Couple decide to Tie the Knot in Kents Cavern
For Gilly Woodland and Alan Duckworth, deciding where to have their marriage ceremony was no easy choice, what with the relaxing of UK legislation to allow other buildings and sites of interest to be licensed to hold civil wedding ceremonies.
However, these two Torquay residents (Devon) have opted for the nearby ancient cave system of Kents Cavern, believed to be one of the oldest human-inhabited locations ever found in the UK. Evidence gathered by the Ancient Human Occupation of Britain (AHOB) project indicates that human species lived in the cave as far back as 450,000 years ago.
A fragment of jawbone found within the cave recently has been controversially identified as Neanderthal and dated to approximately 45,000 years ago. This rare and precious find is the oldest fossil evidence of Neanderthal habitation of the United Kingdom
Ms Woodland, 49, a media marketing manager, and Mr Duckworth, 38, a network design manager, will marry in the candlelit civil ceremony on Sunday, October 4th.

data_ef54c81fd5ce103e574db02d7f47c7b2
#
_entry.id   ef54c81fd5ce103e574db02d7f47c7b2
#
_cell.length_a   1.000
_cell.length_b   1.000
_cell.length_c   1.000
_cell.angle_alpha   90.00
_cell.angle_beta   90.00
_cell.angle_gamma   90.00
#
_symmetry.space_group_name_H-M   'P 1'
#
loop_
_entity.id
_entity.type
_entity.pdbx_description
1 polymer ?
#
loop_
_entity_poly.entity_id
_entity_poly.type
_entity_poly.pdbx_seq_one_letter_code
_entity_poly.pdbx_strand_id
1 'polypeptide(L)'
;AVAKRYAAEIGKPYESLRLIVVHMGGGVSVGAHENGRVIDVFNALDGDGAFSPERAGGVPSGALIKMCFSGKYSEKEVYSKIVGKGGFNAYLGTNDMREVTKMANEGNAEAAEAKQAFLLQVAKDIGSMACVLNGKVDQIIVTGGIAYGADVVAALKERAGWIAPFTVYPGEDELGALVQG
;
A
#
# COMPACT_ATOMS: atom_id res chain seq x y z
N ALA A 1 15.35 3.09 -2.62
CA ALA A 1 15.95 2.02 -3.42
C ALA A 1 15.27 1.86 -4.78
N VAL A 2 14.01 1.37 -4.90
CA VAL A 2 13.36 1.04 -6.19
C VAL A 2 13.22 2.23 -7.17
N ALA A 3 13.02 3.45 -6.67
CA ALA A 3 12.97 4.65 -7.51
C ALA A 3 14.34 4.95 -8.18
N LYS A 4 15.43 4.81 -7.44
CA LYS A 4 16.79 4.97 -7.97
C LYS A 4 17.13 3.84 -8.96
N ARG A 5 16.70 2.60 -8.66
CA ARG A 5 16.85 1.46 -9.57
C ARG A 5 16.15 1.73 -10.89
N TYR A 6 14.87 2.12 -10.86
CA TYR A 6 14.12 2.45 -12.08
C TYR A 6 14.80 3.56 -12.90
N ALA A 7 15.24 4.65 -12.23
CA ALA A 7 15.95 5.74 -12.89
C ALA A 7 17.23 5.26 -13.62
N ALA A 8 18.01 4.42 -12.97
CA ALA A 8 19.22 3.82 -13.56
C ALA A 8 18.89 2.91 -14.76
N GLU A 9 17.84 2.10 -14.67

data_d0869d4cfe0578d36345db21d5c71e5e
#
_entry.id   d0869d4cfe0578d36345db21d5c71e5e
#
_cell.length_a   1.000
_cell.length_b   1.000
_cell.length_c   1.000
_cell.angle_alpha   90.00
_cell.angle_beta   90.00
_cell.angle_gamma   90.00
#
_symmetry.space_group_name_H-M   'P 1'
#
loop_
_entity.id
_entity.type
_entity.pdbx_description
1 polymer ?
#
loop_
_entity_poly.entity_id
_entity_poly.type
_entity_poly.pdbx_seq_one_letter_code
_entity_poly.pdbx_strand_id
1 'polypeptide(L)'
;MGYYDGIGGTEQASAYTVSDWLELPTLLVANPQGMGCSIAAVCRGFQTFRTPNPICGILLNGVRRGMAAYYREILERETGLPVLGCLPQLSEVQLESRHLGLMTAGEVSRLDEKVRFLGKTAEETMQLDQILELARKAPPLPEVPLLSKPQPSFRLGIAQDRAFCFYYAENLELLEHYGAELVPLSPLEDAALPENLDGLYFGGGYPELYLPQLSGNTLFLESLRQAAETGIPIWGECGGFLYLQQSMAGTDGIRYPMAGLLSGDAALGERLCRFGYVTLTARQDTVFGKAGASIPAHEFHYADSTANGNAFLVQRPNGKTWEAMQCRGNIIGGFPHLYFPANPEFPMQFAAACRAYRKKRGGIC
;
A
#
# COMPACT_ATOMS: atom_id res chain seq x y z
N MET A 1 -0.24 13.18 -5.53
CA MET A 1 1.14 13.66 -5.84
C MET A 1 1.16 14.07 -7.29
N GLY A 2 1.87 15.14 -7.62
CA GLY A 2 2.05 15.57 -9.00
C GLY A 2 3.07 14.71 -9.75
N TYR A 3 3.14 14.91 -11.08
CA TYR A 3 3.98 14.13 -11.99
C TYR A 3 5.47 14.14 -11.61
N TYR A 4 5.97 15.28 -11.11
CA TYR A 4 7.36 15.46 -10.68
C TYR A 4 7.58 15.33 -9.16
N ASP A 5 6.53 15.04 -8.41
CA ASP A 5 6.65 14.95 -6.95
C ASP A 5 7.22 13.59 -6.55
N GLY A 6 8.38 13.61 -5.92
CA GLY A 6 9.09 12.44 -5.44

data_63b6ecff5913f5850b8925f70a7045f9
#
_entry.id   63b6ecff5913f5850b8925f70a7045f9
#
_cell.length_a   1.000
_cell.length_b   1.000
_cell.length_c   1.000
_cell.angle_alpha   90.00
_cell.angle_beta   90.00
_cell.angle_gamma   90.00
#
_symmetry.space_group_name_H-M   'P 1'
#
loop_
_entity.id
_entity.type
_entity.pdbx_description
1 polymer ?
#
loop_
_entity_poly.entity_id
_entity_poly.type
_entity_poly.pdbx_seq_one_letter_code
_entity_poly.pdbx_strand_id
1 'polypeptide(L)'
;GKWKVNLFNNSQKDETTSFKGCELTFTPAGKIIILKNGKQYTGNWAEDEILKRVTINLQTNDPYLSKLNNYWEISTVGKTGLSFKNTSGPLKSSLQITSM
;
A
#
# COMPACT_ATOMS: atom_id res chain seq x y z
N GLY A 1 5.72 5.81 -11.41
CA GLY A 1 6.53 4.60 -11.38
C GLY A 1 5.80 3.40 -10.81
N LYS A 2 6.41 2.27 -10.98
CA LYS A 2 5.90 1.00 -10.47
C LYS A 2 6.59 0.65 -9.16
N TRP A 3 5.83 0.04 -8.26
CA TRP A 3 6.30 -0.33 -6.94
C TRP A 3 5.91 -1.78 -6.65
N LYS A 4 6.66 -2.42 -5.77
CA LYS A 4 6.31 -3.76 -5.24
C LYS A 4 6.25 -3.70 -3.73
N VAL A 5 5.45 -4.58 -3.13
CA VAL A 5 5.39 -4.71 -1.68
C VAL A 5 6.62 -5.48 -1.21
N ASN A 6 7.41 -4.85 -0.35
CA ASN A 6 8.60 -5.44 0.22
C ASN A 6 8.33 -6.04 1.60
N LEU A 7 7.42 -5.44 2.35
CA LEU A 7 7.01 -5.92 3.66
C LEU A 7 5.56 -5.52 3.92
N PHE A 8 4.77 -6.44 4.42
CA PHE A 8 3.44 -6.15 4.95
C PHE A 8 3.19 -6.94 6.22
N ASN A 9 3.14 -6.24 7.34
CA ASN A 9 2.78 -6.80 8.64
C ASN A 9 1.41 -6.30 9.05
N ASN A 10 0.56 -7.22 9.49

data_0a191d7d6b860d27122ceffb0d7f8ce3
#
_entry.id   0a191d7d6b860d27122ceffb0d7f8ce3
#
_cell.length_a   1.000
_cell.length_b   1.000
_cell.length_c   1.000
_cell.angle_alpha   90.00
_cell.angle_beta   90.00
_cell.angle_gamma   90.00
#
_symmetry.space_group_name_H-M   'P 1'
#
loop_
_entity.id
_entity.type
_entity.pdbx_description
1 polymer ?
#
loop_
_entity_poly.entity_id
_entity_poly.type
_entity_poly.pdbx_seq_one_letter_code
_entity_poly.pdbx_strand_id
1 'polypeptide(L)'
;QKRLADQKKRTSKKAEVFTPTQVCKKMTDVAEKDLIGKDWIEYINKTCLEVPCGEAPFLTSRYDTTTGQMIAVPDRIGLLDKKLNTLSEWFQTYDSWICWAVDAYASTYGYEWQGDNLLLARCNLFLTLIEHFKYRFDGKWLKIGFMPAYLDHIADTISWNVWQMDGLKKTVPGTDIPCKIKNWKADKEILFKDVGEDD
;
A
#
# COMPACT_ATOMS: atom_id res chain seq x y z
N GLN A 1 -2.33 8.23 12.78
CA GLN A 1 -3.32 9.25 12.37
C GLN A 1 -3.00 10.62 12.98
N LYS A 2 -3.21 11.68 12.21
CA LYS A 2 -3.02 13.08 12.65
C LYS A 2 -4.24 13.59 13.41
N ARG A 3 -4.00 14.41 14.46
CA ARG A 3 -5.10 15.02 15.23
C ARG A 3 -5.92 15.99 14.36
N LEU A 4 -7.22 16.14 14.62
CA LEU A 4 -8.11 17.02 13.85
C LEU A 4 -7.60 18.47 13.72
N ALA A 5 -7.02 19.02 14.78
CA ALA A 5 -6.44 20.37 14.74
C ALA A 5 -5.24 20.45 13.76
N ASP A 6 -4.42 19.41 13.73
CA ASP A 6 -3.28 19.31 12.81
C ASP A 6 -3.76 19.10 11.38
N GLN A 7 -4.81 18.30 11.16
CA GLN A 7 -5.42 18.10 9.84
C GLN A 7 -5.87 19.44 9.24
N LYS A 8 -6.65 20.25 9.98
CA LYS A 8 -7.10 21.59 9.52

Gilly commented: “We wanted a blank canvas where we could design our own wedding. You can put together exactly what you want.”
The 85 guests will be ferried to the caves complex by vintage bus before going underground for the ceremony.
“There will be a civil wedding in one cave, then a cocktail party with a 25 piece orchestra, Spectrum Music, playing in the other,” said Ms Woodland. “We will come up for air for a dinner at ground level, then go underground again for more live music.”
“Although the caverns are massive you never forget you are in a cave – and there is the slight risk of being dripped on by a stalactite.
For the guests, Ms Woodland and her fiancé it will certainly be a night to remember. Perhaps the large cave system at Kents Cavern has hosted similar important events and ceremonies in the past when our human ancestors held their own festivities, marking a successful hunt or the return of the warmer Summer weather. The cave system has yielded some remarkable fossil finds. As well as the human remains, the fossilised bones of Cave bears, Mammoths and Woolly Rhinos have been found. Even evidence of Sabre-toothed cats has been discovered in the cave system.
We wish the couple well, and hope that the event goes off brilliantly for them. One thing is for sure, when you hold a wedding ceremony underground you don’t have to worry about the rain!